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  • 4 min read on wellbredgrapefruit.com with 7 comments by joshsmith over 4 years ago
  • This one deserves a double vote!

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    Oh man, I should totally implement that. ;)

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    I once heard Urban Airship talk about their daily briefings policy. Everyone is required to stand and they have a 15 min cap. The cap was unnecessary as standing made everyone want to get out of there quickly anyway.

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    Actually this is a great point. In his latest book, Nathan Barry also talks about the benefits of standing, not for meetings, but for writing. By standing he tends to focus more on the task at hand and finish his writing more quickly.

    I wish daily stand-ups were always exactly that.

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    This was a practice in almost all places I've worked. The only problem, I believe, was the size of the group. Sometimes the team would group a bit and, even though it was brief, it also was incredibly hard to focus on what everyone was saying without getting distracted thinking about the previous problem (or what I'm going to say next...).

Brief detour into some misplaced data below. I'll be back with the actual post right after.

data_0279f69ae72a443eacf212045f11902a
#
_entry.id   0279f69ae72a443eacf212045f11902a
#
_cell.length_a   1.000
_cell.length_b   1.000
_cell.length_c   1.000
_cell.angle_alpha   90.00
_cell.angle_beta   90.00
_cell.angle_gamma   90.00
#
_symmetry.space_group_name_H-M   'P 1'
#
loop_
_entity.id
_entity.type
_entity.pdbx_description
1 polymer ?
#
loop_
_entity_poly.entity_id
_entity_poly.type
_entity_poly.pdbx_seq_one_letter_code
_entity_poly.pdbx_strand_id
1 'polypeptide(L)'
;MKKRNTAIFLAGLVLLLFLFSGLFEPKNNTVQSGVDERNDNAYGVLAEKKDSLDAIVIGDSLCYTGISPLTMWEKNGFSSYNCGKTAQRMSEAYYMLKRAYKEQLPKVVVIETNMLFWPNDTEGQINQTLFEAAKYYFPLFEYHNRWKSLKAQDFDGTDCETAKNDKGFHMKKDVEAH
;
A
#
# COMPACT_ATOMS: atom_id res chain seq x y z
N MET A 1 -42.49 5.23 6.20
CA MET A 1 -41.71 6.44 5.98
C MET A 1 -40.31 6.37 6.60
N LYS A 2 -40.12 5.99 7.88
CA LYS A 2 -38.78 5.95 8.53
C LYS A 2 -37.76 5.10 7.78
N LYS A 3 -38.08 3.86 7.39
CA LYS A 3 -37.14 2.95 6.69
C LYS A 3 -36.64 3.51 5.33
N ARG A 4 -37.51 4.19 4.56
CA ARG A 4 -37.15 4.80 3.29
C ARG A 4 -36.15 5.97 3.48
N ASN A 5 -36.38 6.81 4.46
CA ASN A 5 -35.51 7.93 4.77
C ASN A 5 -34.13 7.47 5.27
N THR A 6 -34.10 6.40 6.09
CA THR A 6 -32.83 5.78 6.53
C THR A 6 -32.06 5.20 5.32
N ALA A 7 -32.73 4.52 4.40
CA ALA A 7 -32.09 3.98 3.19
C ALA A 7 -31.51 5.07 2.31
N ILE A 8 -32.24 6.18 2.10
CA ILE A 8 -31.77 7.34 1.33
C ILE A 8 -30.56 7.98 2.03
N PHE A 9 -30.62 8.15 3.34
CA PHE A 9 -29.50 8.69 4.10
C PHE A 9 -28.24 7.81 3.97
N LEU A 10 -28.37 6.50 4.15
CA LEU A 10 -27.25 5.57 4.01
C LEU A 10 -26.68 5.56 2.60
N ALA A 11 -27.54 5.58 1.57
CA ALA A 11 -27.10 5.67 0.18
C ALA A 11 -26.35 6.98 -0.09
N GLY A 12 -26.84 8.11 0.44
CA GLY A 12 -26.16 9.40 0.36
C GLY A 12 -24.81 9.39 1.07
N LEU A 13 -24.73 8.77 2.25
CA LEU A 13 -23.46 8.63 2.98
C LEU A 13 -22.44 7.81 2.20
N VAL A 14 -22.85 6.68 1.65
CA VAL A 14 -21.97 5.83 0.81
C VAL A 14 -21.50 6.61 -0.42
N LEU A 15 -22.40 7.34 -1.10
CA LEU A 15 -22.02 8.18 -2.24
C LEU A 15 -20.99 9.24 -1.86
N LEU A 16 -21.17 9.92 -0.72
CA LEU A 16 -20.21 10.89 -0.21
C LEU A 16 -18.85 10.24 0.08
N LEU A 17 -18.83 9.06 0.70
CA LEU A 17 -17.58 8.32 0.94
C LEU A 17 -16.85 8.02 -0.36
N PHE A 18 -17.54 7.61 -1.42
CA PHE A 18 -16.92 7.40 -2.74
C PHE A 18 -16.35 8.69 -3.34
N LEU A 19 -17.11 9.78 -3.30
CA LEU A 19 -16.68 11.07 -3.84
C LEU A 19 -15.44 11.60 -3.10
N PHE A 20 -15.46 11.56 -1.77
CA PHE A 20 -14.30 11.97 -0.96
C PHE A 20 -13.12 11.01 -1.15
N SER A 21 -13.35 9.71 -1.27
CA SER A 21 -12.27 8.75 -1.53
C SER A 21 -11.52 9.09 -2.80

I feel text is better for this, but I also enjoy that morning break :)

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    How large was the group?

    I led daily meetings during Army Basic Training that were conducted with a group of 50 soldiers, and most of them were barely 18 years old. We set up rules so these meetings could be conducted really smoothly.

    They were done in a modified format of what's called an AAR, or an after-action review. These happened every evening and we had to cover at least three improvements and three sustainments (things we should try to do again). The result was that we were very mindful of what had happened during the day and why it had happened, and what we could do to improve the next day. Only one person could talk at a time.

    These meetings had a huge positive impact on our performance in basic and I can't say enough about them. I actually think companies that are doing morning standups should move to late afternoon AARs.

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    I think you hit the spot :) mornings don't seem to work well for bigger groups. Maybe we should have a quick motivational morning meetings, closer to what football teams do before they start the game, and reviews later.
    To answer your question, once a week the group would be around 90 people. The rest of the days we were between 10 - 20 people.

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